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Did you seriously just write up a lengthy post of why his method for strapping his bike is a bad way of doing it, when it clearly works?? (after all he didn't just put the bike in the back of the truck to take a picture of it) And then had the audacity to play the "Trust me, I'm an engineer" card?? Jesus, you're lucky I'm in a good mood tonight cuz I was considering giving you a temporary ban just for giving the rest of us engineers a bad image. This is why so many people roll their eyes at us, because there are too many who think they're hot shiit despite having no real world experience and they go out telling everyone "I'm an engineer, so I'm right". Guess what, I'm one as well and I can assure you his method works. You know how I know? Not because I read it in a book, or online, or made some calculations, but because HE DID IT AND IT WORKED!!

I may not be as old as you, but I've worked with many dozens of engineers in my career so far, and met all sorts. Some were exactly like you, and others were not. The best engineers I've worked with were the ones that never said the words "I'm an engineer" unless someone asked them directly what their job is. All these years working as an engineer, and all the 50+ bikes you said you've owned over the last few decades, and I still remember a post you made on here where you said installing aftermarket clip-ons on your Z400 was a difficult task! Sorry, but that's where you lost all your credibility.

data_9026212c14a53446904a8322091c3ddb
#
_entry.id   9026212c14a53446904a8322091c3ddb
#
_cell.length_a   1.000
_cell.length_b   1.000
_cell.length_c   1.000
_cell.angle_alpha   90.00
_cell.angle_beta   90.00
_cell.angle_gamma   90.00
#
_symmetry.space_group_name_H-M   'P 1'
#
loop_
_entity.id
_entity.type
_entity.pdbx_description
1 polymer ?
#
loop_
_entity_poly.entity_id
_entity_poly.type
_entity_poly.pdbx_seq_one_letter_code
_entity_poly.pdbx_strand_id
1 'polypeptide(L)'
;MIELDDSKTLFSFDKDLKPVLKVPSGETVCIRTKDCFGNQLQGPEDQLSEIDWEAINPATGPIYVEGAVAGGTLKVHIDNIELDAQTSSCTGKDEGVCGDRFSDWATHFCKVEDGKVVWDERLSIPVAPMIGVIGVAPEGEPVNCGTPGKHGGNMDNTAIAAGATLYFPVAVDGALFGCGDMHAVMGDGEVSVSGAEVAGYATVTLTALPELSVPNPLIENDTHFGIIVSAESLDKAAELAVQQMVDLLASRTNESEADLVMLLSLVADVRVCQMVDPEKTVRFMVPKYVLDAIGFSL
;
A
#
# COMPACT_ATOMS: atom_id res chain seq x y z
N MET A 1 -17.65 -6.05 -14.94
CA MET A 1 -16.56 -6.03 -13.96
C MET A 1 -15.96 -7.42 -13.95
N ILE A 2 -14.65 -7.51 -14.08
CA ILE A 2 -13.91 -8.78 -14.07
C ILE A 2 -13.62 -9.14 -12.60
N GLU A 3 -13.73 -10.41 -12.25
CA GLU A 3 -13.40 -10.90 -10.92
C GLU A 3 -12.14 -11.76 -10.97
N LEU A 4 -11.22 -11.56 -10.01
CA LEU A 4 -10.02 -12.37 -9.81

it is about physics and jim is right, more leverage and it is more stable. also though, there is more than one way to skin a cat and most of our different methods work. the only end to this discussion [and then it would start 10 more] would be to try the different ways until they failed. i think jim is right but it is usually a moot point. how about am emergency stop, violent swerve or accident? everything is ok until it's not.
 

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Daaaam
Strap the thing down however you want!!
Right, lol